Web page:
AN OPEN LETTER TO NGUGI NOT TO RETURN HOME.

Dear Professor Ngugi,
 
Even I, agree that come back  home is a very beautiful phrase. Especially when spoken to a prodigal child, an embittered spouse or an exiled writer. It could even be more tempting when uttered by not just a fellow ‘cowardly’ writer but the head of state himself. And what’s more, in your case, it was told as you received a smile here, a Ketepa cup of tea there and a handshake somewhere. Therefore, I wouldn’t judge you too harshly if you were already thinking of packing your bags once you landed in the good city of California. However, I’d like to give you some counsel on why you shouldn’t move to Kenya just yet…
First of all, moving from University of Irvin to University of Nairobi will mean that you take a huge salary slash.  As you might be aware Mr. Ngugi, our local universities can’t afford to pay you even half the salary you are receiving at UCI. That will then mean that you will have to join other intellectuals in the country in carrying placards from time to time  and singing along to ‘mapambano’. I can’t wrap my mind around the idea of a legendary Kenyan pioneer writer being tear-gassed at Uhuru park. Professor, please spare this ardent fan of yours such pain.
Because you are a creative mind professor, I know you will soon start contributing to newspapers to supplement your meager lecturer’s earnings. Sadly though, that will be as bad as brain drain because your well thought out, well crafted newspaper articles  will be used to wrap meat in butcheries. so No Professor, do continue writing for the New York Post and the Iowa Review, at least you are assured we cannot use the online editions to wrap our nyama.
I read somewhere that your latest book won an award and you were celebrated by your University. Here, sir, things are slightly different. You will win  a prize yes. A whooping fifty thousand shillings for the Jomo Kenyatta Literary Prize. I suspect  you may  have two problems with that. First, the current inflation makes fifty thousand quite a small amount. With it, you cannot even afford to rent a house in Westlands as you wait for your   lecturer salary savings to grow.
Also, I doubt you’d be particularly enthused about having the name of the man  who  had you detained you at the back of your books.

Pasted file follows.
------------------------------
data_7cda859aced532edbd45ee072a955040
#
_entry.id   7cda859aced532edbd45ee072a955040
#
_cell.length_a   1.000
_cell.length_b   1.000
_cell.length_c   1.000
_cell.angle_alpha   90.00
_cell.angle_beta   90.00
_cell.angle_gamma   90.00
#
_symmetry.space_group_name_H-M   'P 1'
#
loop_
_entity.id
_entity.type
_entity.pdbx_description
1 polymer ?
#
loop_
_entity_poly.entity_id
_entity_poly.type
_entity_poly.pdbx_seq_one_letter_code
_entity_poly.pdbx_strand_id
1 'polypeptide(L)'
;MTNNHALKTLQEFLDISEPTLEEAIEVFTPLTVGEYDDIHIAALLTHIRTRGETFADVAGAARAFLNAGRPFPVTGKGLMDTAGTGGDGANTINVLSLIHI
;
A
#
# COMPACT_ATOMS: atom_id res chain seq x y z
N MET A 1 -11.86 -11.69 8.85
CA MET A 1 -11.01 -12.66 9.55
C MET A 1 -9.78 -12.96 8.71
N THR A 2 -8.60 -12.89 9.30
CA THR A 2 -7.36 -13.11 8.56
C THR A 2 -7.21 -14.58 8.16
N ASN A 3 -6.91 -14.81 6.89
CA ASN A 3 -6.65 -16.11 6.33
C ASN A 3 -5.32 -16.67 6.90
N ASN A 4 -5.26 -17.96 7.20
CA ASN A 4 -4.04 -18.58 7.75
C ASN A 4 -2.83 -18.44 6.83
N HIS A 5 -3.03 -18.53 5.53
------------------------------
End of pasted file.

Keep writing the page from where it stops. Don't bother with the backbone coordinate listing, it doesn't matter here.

Professor, it is indeed true that  the Kenyan citizenry is no longer lying  warm and quiet under  the blanket of fear as we did during the dictator Moi’s Era  but admittedly, this is as bad a time as any other to come  back home. Can you name one street in Nairobi that was named after a writer and not a politician? As you toured the city sir, have you seen a monument erected for a writer like the one put up in  Dublin- Ireland for the writer James Joyce?  We might need talent now sir, but we are still not able to appreciate it or pay so it handsomely.
Another thing bwana Ngugi, you are not exactly a mason and so building the nation requires not your physical strength but your intellect, which can be harnessed even as you sit in your house in California.
Lastly, if we really want you to contribute intellectually to our country, then,  surely, we can engage you as a visiting professor from time to time. If as taxpayers we can easily enable our county government officials  namely MCA’s to  travel back and forth in the universe, then, it can never be too difficult to  pay the good professor a few shillings for chai and airfare.
And yes, I might sound like Soyinka’s proverbial guest who mourns louder than the bereaved family. But then which writer wants to see her country’s greatest writer underpaid, unappreciated and drowning in a flooded city when he can has a better alternative? As far as I am concerned, I want to see what my country can do for you,  professor Ngugi, not the other way round.
This article was first published in the Saturday Nation.
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